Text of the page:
There are two opinions on helmets. You either wear them or you don't. I, for one, have always worn one É Sometimes. This doesn't mean that I think helmets should only be worn sometimes but rather they should be worn all the time - just when nobody is looking.There are two opinions on helmets. You either wear them or you don't. I, for one, have always worn one É Sometimes. This doesn't mean that I think helmets should only be worn sometimes but rather they should be worn all the time - just when nobody is looking.
There are two opinions on helmets. You either wear them or you don’t. I, for one, have always worn one … Sometimes. This doesn’t mean that I think helmets should only be worn sometimes but rather they should be worn all the time – just when nobody is looking.
In 2006, I had three separate accidents that changed the way I ride. I ended up in the hospital all three times. Broken ribs, damaged shoulder and a concussion. The last one really woke me up – by knocking me out!
I was riding a 2 year old in the arena for the first time. Because I had ridden him several times before with no incidents, I chose not to warm him up in the round pen. At the last minute, just as a precaution, I put my helmet and vest on. Everything was fine until he spooked and took off bucking down the arena. While in the middle of changing directions I realized my reins were too long. For about 2.8 seconds I was pretty proud of myself thinking I might actually ride this one out. Silly me! At the end of the arena he let out one big kick, stopped abruptly and sent me airborne. When I awoke everything was black and buzzing so staying on the ground a bit made sense. Looking around I could see that during my nap the horse had time to move to the other side of the arena, poop, and leave a lot of tracks in the newly dragged sand. Getting up was not easy and the nausea wasn’t helping. Pulling the helmet off my head, now the crack in the lower back of the hard plastic made it clear just how violently I had hit the railroad tie that lines the arena. I figure I was out for at least 10 minutes … BUT, I was alive, able to move all my appendages, could see and walk. I was lucky.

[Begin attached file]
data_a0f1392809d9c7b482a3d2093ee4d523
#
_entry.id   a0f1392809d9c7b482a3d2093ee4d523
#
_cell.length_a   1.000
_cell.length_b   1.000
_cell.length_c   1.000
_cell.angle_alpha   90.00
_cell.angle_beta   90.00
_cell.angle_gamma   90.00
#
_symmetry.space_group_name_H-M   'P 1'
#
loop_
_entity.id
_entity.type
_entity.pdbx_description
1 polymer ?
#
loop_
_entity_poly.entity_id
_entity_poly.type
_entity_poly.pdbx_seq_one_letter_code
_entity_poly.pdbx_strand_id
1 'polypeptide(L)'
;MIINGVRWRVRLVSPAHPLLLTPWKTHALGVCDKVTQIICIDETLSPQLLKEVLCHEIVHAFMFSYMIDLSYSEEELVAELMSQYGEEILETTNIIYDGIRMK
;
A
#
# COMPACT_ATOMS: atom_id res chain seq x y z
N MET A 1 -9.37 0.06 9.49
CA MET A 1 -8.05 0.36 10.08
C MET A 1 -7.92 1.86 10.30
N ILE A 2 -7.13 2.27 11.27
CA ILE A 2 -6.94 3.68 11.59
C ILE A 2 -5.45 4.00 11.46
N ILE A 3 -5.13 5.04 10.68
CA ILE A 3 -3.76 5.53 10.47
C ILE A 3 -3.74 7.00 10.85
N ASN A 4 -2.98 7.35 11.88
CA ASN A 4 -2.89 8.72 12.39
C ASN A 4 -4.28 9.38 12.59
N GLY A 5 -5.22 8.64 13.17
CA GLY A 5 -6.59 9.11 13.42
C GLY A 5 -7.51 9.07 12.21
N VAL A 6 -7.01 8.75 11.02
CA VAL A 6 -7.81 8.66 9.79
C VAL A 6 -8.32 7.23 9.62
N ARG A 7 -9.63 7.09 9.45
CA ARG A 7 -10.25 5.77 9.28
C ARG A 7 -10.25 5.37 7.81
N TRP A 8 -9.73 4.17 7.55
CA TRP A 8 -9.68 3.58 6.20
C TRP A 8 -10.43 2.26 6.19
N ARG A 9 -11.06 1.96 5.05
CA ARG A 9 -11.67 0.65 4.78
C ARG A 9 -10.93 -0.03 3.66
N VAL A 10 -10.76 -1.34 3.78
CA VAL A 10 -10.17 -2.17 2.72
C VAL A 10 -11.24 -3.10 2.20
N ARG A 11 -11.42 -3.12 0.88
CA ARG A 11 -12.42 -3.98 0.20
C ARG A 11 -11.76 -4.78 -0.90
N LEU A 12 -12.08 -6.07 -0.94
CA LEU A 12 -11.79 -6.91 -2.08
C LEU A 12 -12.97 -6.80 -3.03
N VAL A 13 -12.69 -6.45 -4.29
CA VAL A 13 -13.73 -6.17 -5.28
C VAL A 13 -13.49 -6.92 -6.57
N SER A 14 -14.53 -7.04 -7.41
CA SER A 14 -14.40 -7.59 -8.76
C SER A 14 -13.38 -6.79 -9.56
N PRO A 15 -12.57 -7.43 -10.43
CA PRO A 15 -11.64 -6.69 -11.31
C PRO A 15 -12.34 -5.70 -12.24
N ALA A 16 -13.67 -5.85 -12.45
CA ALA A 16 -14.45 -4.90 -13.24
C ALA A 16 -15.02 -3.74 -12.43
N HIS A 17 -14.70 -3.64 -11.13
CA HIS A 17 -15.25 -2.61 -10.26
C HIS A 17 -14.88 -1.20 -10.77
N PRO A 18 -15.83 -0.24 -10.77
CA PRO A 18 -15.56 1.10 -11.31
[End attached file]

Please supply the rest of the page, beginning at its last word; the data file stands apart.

It s pretty clear that if I hadn’t worn that helmet on a fluke I wouldn’t be here today. So I decided that when riding green horses I would wear one every time as well as a protective vest. That’s just fine for when I’m at home and nobody can see me. My ego is still intact and I really don’t mind looking goofy when I’m alone. Matter of fact, every time I have come off a horse I have been alone.
Today’s expos have a new attraction commonly referred to as a colt starting challenge. You have 2 to 4 hours to start an unbroken (essentially wild) horse and ride it through an obstacle course. Judging is based on the trainer’s ability to get the most out of the horse while competing against 2 or more other trainers. The stands fill up at these exciting and educational events and, while not everyone will admit it, there is definitely a bit of the NASCAR I want to see a wreck expectation in the air.
When participating in these events I realized that there are a lot of young (and not so young) people in the stands who are going to try and do things the way I do. Even with my years of practice working with horses things still go wrong. Though my reading and reactions are a little faster than most, they are not always as fast as the horse. So this year, right in front of EVERYONE, I started wearing my vest and helmet at these events. It was a tough thing to do! None of my peers did and I was afraid of being considered a coward or sissy. But every time I put that helmet on the response I received from all of you told me it was the right thing to do and LONG overdue. Anymore, it s no big deal especially when I hear from so many parents how it has affected their kids attitudes towards safety.
Wearing my helmet saved my life and I’m still around for my wife and kids. Helmets are a good thing and they are becoming more stylish and comfortable to wear. What’s hard to erase is the stigma that is especially prevalent in Western disciplines. Somehow the donning of a helmet says that you are a relatively low level rider. The reality is, nobody can ride that well. The best of the best have been seriously hurt on horseback. Horses are strong, fast and, at best, unpredictable. When things go wrong, they go wrong quickly and usually at high speed with you at a severe height disadvantage. Though a shorter horse provides a shorter fall and a slower horse subjects you to less speed, due to the magnificent strength of the horse, you can be seriously hurt from any height or speed. Even the steadiest, most broke and trustworthy horse can have unexpected moments and his natural instinct can turn a perfectly safe endeavor into a serious injury in a split second. A helmet won’t protect you from everything but it will give you better odds to protect your most precious organ. Think about it!
Raye Lochert is teaching and training full-time out of his California farm. Visit his website for more information. http://rlhorsemanship.com